Fish­er­men’s leader backs exit from EU pol­icy

The Oban Times - - Business -

SCOT­TISH Fish­er­men’s Fed­er­a­tion chief ex­ec­u­tive Ber­tie Arm­strong has in­sisted ex­it­ing the Com­mon Fish­eries Pol­icy is the only way for­ward for the in­dus­try.

In a mes­sage to politi­cians, he said fish­er­men would not agree to any­thing which takes them back into a sys­tem that de­prives them of 60 per cent of the catch.

He said: ‘It’s been a while since fish­ing mat­tered so much. That’s be­cause we are com­ing out of the EU and while most peo­ple are aware Brexit is a big deal for fish­ing, they are per­haps not sure why.

‘Ac­tu­ally it’s easy to un­der- stand, but ev­ery politi­cian and ev­ery­one in or con­nected with the fish­ing in­dus­try and its com­mu­ni­ties needs to know what is at stake.

‘When you hear of prom­ises to look af­ter our fish­ing in­dus­try, there is only one sin­gle that this can be achieved – by per­ma­nently leav­ing the EU and the Com­mon Fish­eries Pol­icy.

‘What­ever any­one may have thought of the value of EU mem­ber­ship, that spe­cific com­po­nent – the CFP – is plain bad for us.

‘The rea­son is not that fish­er­men just want more fish or less reg­u­la­tion. The real prob­lem is the con­di­tions ac­cepted on en­try in 1973. Th­ese oblige us to give away 60 per cent of our fish and shell­fish re­source an­nu­ally. That’s a big ticket price, paid up ev­ery year since. But we’re leav­ing and we sim­ply can­not agree to any­thing that takes us back to that.

‘How on earth did it hap­pen in the first place? The easy-to-un­der­stand back­ground is that when we joined in 1973, ev­ery­one fished where they liked, as hard as they liked. There were no quo­tas.

‘On join­ing, this ‘ com­mon ac­cess’ was adopted as a fun­da­men­tal prin­ci­ple and when it be­came ob­vi­ous we were in a down­ward spi­ral of over­fish­ing, lim­its were in­tro­duced, quite cor­rectly.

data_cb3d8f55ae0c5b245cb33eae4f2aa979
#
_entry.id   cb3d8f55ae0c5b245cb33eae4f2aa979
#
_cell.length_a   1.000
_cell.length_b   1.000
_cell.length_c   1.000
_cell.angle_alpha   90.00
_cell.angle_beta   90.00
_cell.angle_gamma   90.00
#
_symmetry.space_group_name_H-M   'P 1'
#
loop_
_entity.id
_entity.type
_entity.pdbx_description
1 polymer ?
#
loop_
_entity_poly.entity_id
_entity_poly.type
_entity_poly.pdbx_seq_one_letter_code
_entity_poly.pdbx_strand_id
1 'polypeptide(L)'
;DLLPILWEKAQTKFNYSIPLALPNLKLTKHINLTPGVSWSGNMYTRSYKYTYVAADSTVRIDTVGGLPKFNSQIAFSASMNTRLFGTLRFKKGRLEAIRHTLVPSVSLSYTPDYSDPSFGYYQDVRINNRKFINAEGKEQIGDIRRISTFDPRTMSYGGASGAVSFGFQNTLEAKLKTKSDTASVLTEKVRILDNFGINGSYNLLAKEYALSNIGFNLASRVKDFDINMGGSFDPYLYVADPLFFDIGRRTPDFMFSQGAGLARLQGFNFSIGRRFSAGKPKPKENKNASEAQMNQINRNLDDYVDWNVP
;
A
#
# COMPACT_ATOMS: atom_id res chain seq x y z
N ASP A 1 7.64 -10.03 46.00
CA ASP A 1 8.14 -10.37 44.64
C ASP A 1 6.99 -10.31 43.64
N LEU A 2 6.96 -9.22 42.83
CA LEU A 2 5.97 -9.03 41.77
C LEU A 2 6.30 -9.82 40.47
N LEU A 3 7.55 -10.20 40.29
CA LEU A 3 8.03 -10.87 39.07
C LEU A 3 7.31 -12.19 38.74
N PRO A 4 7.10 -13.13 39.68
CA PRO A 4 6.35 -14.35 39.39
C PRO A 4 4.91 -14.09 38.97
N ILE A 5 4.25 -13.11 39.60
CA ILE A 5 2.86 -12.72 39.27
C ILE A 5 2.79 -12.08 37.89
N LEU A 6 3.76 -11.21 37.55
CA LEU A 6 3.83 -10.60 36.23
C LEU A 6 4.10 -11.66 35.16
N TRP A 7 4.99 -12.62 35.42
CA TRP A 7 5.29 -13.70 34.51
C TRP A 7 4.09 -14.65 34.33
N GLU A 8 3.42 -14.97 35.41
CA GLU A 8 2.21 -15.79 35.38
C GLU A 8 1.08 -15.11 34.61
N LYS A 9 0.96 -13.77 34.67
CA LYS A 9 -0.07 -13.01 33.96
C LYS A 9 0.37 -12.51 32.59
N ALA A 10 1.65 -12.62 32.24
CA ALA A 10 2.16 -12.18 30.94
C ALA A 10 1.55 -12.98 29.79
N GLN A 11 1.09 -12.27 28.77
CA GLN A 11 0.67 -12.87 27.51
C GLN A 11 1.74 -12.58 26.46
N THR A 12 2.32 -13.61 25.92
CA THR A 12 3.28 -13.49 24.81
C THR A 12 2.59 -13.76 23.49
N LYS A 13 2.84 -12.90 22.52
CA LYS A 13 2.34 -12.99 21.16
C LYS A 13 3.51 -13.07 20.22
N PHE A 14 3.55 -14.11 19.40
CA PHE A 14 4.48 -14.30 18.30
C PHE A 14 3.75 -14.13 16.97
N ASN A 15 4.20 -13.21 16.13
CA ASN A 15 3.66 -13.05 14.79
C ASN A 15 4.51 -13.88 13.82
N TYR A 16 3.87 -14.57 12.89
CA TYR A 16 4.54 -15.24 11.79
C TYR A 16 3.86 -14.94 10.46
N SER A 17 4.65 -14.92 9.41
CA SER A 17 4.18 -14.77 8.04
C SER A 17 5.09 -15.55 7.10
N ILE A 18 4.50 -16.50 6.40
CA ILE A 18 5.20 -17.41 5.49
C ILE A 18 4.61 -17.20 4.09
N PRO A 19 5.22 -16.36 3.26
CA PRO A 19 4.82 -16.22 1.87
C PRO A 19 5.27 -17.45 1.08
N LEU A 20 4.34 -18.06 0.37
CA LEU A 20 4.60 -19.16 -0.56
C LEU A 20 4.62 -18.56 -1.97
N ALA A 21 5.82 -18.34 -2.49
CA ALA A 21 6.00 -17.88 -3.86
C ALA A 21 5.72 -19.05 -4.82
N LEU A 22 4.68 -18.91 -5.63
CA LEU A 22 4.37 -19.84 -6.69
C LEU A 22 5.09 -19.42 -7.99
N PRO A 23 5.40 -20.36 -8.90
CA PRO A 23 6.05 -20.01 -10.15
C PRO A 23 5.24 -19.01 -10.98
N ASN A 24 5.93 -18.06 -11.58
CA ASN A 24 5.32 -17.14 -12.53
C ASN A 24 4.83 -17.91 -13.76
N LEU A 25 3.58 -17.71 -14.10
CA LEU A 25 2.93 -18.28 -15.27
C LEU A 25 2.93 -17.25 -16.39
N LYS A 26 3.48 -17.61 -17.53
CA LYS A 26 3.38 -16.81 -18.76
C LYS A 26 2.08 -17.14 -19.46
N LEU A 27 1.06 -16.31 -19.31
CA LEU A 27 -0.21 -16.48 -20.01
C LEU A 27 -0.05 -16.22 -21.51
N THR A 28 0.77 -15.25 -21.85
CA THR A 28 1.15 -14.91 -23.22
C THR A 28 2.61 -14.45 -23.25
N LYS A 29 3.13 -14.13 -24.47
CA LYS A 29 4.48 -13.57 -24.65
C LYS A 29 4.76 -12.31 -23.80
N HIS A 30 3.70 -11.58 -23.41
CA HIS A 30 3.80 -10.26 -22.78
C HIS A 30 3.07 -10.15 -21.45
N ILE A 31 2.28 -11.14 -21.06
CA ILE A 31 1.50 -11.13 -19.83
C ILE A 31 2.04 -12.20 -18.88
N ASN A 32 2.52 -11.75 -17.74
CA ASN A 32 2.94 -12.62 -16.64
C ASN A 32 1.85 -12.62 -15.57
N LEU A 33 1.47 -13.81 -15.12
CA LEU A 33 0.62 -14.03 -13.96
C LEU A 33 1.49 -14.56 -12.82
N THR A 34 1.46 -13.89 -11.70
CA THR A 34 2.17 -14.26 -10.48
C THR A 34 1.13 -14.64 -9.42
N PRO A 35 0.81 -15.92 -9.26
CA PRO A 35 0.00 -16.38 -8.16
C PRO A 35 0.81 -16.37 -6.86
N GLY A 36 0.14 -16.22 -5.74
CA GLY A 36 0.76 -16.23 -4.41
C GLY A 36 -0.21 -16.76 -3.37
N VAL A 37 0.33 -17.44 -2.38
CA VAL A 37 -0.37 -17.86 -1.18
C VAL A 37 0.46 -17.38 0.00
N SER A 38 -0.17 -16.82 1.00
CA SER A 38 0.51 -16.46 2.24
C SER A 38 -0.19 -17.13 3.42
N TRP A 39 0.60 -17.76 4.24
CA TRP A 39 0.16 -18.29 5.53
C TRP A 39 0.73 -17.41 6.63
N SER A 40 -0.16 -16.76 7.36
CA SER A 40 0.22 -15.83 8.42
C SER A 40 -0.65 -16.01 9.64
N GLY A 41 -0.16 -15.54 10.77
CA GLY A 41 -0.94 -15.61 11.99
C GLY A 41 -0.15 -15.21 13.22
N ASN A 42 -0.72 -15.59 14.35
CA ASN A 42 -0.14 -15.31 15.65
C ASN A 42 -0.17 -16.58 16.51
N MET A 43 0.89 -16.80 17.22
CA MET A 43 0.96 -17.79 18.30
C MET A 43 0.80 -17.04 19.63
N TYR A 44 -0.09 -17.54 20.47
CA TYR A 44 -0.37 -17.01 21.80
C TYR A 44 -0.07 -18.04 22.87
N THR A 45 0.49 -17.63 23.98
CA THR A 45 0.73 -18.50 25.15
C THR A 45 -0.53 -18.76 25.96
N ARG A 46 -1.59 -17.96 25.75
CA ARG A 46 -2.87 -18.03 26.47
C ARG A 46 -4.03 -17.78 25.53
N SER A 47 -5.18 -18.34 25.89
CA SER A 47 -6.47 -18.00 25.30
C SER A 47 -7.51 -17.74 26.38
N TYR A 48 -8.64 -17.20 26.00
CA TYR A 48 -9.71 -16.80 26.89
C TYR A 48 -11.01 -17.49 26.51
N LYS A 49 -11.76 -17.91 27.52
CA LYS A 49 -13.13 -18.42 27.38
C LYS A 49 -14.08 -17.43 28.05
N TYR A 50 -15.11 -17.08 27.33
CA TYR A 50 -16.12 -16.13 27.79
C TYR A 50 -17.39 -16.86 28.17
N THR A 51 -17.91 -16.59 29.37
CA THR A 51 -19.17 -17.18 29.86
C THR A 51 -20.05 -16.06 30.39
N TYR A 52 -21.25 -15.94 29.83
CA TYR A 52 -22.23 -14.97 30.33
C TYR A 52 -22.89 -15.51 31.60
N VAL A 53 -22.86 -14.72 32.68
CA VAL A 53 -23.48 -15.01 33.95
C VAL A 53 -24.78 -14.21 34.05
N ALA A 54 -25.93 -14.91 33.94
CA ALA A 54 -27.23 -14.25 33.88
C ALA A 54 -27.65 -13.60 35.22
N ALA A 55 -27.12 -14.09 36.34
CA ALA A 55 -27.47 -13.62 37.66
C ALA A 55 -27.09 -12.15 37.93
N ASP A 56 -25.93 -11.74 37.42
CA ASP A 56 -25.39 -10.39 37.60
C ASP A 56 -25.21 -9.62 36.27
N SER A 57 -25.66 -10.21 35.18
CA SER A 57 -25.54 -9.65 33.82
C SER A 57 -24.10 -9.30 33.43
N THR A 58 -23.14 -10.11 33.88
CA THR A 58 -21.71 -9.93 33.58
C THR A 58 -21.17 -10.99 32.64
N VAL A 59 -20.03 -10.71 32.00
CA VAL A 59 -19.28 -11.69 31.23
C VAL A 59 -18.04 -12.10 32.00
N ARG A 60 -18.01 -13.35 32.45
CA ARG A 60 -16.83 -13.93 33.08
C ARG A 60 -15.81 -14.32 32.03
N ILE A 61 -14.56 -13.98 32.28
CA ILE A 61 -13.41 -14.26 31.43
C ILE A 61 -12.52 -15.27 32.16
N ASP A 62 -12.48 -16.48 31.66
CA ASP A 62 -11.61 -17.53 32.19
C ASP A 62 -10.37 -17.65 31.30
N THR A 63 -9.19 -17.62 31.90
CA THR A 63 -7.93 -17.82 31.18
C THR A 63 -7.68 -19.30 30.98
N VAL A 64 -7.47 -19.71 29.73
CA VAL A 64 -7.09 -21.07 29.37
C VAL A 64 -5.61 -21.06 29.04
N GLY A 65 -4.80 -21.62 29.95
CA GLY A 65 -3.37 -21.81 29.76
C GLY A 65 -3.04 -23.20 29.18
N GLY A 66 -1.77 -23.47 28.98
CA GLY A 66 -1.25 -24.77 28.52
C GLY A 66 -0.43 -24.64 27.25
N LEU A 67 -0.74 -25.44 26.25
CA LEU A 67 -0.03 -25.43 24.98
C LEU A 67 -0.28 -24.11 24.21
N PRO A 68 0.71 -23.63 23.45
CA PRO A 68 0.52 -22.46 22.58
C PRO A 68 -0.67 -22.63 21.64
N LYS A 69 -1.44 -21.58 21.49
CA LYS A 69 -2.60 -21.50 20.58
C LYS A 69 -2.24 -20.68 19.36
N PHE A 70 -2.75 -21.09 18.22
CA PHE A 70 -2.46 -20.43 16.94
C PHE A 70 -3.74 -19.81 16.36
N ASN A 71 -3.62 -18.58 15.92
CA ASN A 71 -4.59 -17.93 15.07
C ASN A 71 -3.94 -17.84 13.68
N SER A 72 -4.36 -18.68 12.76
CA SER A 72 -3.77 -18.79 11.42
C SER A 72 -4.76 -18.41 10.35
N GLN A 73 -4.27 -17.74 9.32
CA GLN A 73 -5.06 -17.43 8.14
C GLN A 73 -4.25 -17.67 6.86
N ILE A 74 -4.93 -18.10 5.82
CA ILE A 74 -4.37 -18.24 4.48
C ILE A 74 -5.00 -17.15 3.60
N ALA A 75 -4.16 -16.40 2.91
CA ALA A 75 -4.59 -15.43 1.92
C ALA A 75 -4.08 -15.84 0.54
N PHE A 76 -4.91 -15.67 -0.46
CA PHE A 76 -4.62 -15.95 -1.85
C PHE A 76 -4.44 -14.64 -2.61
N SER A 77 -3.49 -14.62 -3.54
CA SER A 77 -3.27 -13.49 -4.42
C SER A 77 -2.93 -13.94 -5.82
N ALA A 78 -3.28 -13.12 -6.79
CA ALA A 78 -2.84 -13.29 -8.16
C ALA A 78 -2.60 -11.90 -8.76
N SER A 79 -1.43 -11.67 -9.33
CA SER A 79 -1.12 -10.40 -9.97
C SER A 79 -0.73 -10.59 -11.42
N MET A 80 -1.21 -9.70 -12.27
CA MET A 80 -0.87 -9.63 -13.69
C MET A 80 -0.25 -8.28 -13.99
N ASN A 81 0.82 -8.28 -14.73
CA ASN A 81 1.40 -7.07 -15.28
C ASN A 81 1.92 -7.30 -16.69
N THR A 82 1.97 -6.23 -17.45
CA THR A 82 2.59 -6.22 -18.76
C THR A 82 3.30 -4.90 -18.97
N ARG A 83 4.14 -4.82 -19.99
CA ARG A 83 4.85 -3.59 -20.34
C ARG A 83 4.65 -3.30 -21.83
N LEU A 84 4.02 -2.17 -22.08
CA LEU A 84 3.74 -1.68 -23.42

‘Cru­cially, each mem­ber state’s share of the now re­stricted catch was fixed on the track record from the bad old days when ev­ery­one fished ev­ery­where, with­out lim­its.

‘This was named ‘rel­a­tive sta­bil­ity’ and per­sists un­til to­day – hence the 60 per cent al­lo­ca­tion to oth­ers of fish our wa­ters.

‘Mean­while and cru­cially, the in­ter­na­tional com­mu­nity out­side the Euro­pean Union took an en­tirely dif­fer­ent route to sus­tain­able fish­ing.

‘This was by ex­tend­ing fish­eries lim­its to 200 miles - or to the me­dian line be­tween coun­tries where less - with the re­sul­tant coastal state hav­ing full rights and re­spon­si­bil­i­ties for their own nat­u­ral re­source – in other words sovereignty over who was per­mit­ted to fish there, and for how much.

‘That’s our sea of op­por­tu­nity, that’s what we will get on Brexit.

‘To cut a longer tale short, we are sur­rounded by some of the best fish­ing grounds in the world and most of the fish are in our wa­ters.

‘That’s why other mem­ber states come here to fish. It’s not for the scenery or a de­sire to burn off fuel, it’s for the prime fish that can’t be caught in their own wa­ters.

‘When you hear fish­ing was ‘ex­pend­able’ as part of our en­try to Europe, that’s what is ac­tu­ally meant – award­ing 60 per cent of what would have been our fish to the other EU fish­ing na­tions. That’s why de­spite ap­ply­ing at the same time Nor­way did not join with us - slim ma­jor­ity in a ref­er­en­dum, sound fa­mil­iar? - and why Ice­land aban­doned its ap­pli­ca­tion when it be­came clear it could not join with­out ac­cept­ing the CFP, nor mod­ify it af­ter join­ing.’

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